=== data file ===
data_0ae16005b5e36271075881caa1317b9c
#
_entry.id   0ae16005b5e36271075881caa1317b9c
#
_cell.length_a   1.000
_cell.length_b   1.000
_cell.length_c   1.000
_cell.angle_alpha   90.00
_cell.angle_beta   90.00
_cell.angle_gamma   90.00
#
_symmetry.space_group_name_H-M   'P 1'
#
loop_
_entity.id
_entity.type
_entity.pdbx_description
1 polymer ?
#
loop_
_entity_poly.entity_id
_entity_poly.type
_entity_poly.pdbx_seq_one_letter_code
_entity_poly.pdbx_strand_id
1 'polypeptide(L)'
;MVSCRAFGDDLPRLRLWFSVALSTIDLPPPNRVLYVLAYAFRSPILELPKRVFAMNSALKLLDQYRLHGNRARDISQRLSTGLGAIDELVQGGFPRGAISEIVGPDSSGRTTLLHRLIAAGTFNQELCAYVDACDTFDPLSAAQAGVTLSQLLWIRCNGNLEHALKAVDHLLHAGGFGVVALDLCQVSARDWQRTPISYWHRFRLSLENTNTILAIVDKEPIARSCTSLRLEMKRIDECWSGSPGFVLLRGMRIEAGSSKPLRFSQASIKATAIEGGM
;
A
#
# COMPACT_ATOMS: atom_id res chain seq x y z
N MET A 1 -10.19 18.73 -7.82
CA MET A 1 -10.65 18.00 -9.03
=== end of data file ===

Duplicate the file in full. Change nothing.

data_0ae16005b5e36271075881caa1317b9c
#
_entry.id   0ae16005b5e36271075881caa1317b9c
#
_cell.length_a   1.000
_cell.length_b   1.000
_cell.length_c   1.000
_cell.angle_alpha   90.00
_cell.angle_beta   90.00
_cell.angle_gamma   90.00
#
_symmetry.space_group_name_H-M   'P 1'
#
loop_
_entity.id
_entity.type
_entity.pdbx_description
1 polymer ?
#
loop_
_entity_poly.entity_id
_entity_poly.type
_entity_poly.pdbx_seq_one_letter_code
_entity_poly.pdbx_strand_id
1 'polypeptide(L)'
;MVSCRAFGDDLPRLRLWFSVALSTIDLPPPNRVLYVLAYAFRSPILELPKRVFAMNSALKLLDQYRLHGNRARDISQRLSTGLGAIDELVQGGFPRGAISEIVGPDSSGRTTLLHRLIAAGTFNQELCAYVDACDTFDPLSAAQAGVTLSQLLWIRCNGNLEHALKAVDHLLHAGGFGVVALDLCQVSARDWQRTPISYWHRFRLSLENTNTILAIVDKEPIARSCTSLRLEMKRIDECWSGSPGFVLLRGMRIEAGSSKPLRFSQASIKATAIEGGM
;
A
#
# COMPACT_ATOMS: atom_id res chain seq x y z
N MET A 1 -10.19 18.73 -7.82
CA MET A 1 -10.65 18.00 -9.03